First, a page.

Do you want some eggs?
People expect me to sit with a tin cup somewhere, just because I got wounded in the war.
This includes my girlfriend Margaret, who insists on calling me “Georgie” and cooking me eggs.
I hate being pampered almost as much as I hate eggs.
Most people also expect me to be bitter, and in that I never let them down.
I guess I’m angry most at the fact that I was so patriotic when I enlisted.
I saw the Twin Towers fall from my kitchen window and knew that I wanted to get even with the son’s of bitches who did that to us.
My old man, who had fought in Vietnam, warned me.
“Never trust the government to look out for your welfare,” he said.
My old man didn’t come back with a scratch – at least nothing you could see. But he wasn’t the same man who left us either, mumbling about things he wouldn’t say straight out. He cursed all those Chuck Norris movies for being fakes.
“Why do they got to lie to people like that?” he said. “There ain’t no secret prisons in the jungle. Those guys that are missing are dead.”
I never imagined how when I got back after I lost my legs that I would be thinking about secret prisons, too, or the fact that our side had them, not the bad guys Chuck Norris was always after.
I’m not even proud of the chest full of metals I won, although I always secretly wondered how I might feel after seeing the drawer full my old man got for what he did overseas.
I didn’t feel anything.
My old man always complained about never getting a parade when he got back, the way vets before he did.
Me, I didn’t want one.
Iraq isn’t even like Vietnam. We weren’t fighting some evil empire that would take over the world if we didn’t stop them.
We fought ghosts, sometimes scaring me more than any ghost story I ever saw in the movies.
Sometimes, I imagined how the ghosts felt, seeing us rushing up in our armored vehicles, hoping out with our high tech guns, looking at them through night vision goggles.
We must have looked as terrible to them as invaders from Mars, so technically superior to everything they had they must have given up all hope of ever beating us.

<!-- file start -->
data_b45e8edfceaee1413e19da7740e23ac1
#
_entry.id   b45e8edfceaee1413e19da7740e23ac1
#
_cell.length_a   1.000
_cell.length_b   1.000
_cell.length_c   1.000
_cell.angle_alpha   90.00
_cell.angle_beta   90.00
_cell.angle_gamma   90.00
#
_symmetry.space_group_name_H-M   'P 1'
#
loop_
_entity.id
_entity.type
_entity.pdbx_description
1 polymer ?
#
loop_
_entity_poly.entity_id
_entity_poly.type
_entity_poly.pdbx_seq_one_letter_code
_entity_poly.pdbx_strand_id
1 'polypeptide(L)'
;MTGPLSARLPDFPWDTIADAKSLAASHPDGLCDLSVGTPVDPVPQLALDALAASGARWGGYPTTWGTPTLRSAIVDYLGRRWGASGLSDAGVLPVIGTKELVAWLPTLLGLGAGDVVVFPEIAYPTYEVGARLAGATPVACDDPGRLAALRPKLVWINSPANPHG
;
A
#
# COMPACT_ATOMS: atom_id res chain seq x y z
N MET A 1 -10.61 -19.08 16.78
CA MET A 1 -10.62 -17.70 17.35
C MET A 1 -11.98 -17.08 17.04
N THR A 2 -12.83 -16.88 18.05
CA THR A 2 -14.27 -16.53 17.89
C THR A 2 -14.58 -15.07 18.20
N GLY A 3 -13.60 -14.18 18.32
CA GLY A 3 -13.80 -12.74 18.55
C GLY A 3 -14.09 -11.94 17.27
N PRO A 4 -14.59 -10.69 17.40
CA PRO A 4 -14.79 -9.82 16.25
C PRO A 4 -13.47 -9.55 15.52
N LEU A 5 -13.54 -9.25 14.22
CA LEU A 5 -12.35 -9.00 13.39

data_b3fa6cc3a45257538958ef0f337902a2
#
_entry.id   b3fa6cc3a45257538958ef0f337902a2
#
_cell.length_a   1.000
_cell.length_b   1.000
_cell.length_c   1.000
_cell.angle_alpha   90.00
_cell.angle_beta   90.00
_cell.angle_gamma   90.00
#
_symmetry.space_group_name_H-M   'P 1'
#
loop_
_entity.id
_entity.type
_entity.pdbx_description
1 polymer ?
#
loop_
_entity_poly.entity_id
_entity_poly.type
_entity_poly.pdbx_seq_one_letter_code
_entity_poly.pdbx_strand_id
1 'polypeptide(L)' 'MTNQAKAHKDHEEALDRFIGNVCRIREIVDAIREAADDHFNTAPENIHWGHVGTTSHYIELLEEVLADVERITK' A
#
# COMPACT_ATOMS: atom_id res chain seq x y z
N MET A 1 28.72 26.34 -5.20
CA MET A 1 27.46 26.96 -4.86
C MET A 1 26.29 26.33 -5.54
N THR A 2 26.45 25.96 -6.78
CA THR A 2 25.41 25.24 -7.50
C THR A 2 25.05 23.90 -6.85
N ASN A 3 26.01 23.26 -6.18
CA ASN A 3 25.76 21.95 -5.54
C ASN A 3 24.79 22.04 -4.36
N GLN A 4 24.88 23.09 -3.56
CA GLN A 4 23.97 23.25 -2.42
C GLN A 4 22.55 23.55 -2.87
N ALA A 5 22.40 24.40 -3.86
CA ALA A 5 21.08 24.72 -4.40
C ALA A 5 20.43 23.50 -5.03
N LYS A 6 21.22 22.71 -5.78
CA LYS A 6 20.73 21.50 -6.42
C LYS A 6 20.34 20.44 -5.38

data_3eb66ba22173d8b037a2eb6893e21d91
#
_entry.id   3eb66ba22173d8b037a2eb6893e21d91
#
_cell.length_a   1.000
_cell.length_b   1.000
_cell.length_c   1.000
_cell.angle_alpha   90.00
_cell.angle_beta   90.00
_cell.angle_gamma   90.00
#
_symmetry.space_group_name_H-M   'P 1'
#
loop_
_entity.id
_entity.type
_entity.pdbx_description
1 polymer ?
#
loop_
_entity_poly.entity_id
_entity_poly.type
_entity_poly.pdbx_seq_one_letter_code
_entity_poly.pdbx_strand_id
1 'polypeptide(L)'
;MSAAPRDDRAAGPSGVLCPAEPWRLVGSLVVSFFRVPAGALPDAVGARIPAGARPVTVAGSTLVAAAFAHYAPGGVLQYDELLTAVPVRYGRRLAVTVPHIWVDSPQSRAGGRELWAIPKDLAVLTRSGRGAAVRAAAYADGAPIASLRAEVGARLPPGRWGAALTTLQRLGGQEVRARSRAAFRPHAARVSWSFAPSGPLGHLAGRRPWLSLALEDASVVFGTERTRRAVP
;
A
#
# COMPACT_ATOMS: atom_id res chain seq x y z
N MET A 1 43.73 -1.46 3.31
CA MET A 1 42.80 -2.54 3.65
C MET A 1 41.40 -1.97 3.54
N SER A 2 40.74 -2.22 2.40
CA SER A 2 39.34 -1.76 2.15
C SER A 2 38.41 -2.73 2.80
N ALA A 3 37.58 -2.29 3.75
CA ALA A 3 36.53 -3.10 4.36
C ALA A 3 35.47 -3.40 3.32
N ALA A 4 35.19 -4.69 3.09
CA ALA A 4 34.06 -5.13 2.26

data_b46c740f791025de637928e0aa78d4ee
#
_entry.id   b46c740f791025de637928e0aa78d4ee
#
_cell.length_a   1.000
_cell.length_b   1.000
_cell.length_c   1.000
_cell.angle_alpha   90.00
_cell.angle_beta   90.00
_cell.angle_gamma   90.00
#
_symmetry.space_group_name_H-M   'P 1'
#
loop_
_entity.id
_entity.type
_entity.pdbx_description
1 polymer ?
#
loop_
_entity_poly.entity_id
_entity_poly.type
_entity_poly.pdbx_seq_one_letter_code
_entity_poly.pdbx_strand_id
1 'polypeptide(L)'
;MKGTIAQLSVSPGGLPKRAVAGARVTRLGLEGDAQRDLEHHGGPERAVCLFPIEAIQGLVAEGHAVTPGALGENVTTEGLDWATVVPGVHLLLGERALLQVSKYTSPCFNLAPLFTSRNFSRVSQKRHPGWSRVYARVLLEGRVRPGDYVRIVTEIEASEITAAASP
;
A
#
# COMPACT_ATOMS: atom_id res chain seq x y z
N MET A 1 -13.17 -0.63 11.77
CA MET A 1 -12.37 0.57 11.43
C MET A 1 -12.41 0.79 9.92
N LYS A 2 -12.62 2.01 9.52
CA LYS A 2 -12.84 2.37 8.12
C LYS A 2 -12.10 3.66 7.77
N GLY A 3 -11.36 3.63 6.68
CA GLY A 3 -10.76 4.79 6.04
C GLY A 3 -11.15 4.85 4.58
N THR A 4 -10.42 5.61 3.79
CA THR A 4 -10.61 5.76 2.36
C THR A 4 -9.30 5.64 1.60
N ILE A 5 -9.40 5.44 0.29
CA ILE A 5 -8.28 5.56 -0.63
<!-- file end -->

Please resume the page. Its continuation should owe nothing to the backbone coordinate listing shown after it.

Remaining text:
Us with our cruise missiles and our atom bombs. Us waving our flag and saying how free and righteous we are even as we pissed on prisoners and made them walk around like dogs.
That made me think of my grandfather, who helped liberate the polish Jews.
His stories seemed even more like science fiction, about ashes and bones, and people who were as skinny as skeletons but still alive.
I always wondered how any human could do that to another human and still be human.
My war gave me an idea how.
I never hurt anybody more than I had to. From what my father said, neither did he, though we both saw others on our side who did, who didn’t know where to cut off the hate they felt.
When the car bomb blew up and stole my legs, I was almost relieved.
I thought “That’s the end of it, now I don’t have to hate anyone any more.”
It wasn’t the end of it, of course.
Even though the government fitted me up with prosthetics, and helped me get over the trauma of my wounds, they didn’t prepare me for the pity people would feel, the look in people’s eyes when they look at me and tell me how proud they are for my fighting over there.
Like going off to kill people is something to be proud of, and that coming back half the man I was is some kind of badge or courage.
My grandfather said it best, I guess, when he claimed “Anybody that goes to war is nuts. But most don’t know its nuts until they get back. And even then, some don’t.”
Sometimes, I dream about going back, searching for my soul and my legs in the sand.
But then I wake up to hear Margaret calling me “Georgie” and asking “Do you want some eggs?”